A Minnesota company formerly known as Rational Energies changed its name last month to Rational Resource and announced that it is switching its business from pyrolysis of waste plastics to recycling used motor oil into API Group I base stocks.
The company said it will more than double the size of a small plant in Plymouth, Minnesota – which uses a proprietary technology less intensive than modern rerefineries – and that it aims to open a second plant in Texas by 2023.
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Rational Resource officials said they believe there is an untapped opportunity to provide recycled Group I oils for industrial lubricants.
“We think our strategy is unusual,” CEO Ed Driscoll said in an interview yesterday, noting that many modern used lubricant rerefineries now produce Group II and III base stocks. “Most of those companies are going up-market into the high-value transportation market. Group I is not the thing they are focusing on. We think that opens an opportunity for a small company like ours to serve the industrial segment and to compete on price and customer service.”
Rational Resource’s Plymouth plant has capacity to process 5 million gallons per year of used motor oil, or 325 barrels per day. The company is expanding that capacity to 12 million gallons per year in a project targeted to be complete by the first quarter of 2022. Officials did not disclose the location of the Texas facility but said it will be of similar size. Driscoll said the company plans to build two more plants after that but has not settled on their locations or timelines.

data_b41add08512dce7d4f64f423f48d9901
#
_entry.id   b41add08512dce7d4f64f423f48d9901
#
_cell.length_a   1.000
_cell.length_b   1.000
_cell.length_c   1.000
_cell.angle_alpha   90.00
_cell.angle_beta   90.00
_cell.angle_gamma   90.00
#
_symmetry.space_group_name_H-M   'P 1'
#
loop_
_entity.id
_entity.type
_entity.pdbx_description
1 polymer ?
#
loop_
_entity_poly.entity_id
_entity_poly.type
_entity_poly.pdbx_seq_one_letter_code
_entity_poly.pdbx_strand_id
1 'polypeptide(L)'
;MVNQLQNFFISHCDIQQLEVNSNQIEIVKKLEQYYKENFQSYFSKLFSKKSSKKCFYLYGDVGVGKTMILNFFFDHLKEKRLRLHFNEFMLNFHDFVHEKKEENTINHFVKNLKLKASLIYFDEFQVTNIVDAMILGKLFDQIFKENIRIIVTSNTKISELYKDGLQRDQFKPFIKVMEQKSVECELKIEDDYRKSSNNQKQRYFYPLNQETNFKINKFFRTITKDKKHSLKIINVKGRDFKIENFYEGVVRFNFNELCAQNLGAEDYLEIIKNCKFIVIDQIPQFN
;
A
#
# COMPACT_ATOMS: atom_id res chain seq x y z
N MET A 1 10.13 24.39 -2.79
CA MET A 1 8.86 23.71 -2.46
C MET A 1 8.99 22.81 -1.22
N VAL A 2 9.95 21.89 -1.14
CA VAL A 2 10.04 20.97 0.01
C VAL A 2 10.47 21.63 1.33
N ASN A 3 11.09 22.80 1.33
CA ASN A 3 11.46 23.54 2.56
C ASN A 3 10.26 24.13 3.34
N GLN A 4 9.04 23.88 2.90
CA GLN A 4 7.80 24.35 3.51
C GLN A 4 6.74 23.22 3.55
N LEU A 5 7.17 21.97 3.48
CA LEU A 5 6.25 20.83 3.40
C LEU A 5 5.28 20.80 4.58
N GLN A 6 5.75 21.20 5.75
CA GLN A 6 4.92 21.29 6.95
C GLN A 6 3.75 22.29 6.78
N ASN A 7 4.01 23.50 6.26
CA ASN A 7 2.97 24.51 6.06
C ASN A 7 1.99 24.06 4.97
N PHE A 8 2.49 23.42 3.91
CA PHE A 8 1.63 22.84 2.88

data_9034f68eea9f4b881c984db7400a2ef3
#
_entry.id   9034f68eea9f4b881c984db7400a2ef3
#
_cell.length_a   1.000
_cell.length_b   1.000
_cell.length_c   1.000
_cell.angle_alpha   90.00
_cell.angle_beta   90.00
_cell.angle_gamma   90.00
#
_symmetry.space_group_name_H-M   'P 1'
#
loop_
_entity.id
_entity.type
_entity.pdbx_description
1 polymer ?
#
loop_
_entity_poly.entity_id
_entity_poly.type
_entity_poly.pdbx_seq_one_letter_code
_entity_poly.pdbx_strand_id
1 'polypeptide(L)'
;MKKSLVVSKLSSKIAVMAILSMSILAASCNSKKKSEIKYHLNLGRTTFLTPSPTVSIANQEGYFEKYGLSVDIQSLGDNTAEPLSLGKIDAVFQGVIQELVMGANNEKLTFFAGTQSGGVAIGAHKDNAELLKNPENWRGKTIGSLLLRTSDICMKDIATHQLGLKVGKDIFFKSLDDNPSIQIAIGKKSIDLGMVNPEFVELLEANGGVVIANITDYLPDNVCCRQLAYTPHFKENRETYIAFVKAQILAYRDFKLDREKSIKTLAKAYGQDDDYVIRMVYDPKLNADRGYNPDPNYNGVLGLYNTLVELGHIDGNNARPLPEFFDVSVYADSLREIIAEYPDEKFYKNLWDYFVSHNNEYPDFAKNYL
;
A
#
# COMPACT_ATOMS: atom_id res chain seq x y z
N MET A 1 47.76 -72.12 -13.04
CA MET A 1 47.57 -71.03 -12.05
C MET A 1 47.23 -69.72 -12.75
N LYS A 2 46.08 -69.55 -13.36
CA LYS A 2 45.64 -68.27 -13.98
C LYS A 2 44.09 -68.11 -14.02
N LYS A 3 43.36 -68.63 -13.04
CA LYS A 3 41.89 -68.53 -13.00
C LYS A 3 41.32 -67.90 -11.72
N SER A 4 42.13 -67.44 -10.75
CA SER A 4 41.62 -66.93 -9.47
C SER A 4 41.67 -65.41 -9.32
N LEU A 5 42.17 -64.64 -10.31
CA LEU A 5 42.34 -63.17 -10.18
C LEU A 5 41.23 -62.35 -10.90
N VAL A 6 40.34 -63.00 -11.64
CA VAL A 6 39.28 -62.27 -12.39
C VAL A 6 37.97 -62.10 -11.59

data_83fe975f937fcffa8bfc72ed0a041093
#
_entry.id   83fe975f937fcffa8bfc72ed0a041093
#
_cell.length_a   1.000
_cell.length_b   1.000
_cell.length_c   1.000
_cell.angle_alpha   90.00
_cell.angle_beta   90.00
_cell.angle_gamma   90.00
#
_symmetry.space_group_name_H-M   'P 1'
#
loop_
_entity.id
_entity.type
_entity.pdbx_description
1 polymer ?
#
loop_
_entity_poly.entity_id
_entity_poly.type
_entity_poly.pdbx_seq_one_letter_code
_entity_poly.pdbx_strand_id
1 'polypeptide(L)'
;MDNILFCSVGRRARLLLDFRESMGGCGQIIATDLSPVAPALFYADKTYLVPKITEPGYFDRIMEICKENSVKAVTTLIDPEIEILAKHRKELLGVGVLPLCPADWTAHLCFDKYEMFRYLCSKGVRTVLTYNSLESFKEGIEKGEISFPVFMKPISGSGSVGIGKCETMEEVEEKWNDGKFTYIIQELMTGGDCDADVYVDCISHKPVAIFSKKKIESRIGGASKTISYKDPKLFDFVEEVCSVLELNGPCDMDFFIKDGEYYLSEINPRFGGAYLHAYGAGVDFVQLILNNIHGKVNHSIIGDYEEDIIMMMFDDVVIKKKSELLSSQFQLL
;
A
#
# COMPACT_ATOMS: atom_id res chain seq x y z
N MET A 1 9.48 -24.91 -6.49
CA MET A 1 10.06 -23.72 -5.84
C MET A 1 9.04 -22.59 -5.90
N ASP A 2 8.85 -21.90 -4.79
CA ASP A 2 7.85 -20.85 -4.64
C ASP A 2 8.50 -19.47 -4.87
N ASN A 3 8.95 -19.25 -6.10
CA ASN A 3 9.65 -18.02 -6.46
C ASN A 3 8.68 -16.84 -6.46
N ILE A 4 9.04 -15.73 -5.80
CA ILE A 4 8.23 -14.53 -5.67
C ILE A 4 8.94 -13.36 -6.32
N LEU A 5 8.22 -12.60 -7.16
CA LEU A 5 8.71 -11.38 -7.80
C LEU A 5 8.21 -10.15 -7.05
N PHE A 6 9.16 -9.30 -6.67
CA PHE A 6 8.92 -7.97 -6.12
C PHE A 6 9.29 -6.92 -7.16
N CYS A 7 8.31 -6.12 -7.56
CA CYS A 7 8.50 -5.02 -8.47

Rational was formed in 2007 and for nearly a decade focused on using pyrolysis to turn waste plastics into fuel. Driscoll said the company decided in 2016 to exit that business because low oil prices prevented it from generating satisfactory profits.
“The oil market dropped, and it’s not coming back in our opinion,” he said.
Rational’s oil recycling plant is built around a distillation process, but Driscoll said it is less intensive than rerefineries insofar that it does not employ hydrotreating. This prevents Rational’s plant from making Group II or III base stocks, but it also makes the company’s process less expensive.
“We have to be cost-competitive, and that’s our strategy,” he said. “There is still demand for Group I base stocks for industrial lubricants. Our goal is to win business based on price and quality and then to keep it by blowing [customers’] socks off with customer service.” Rational says it has already secured enough waste oil feedstock for the Plymouth expansion and has a strong start toward doing the same for the Texas facility.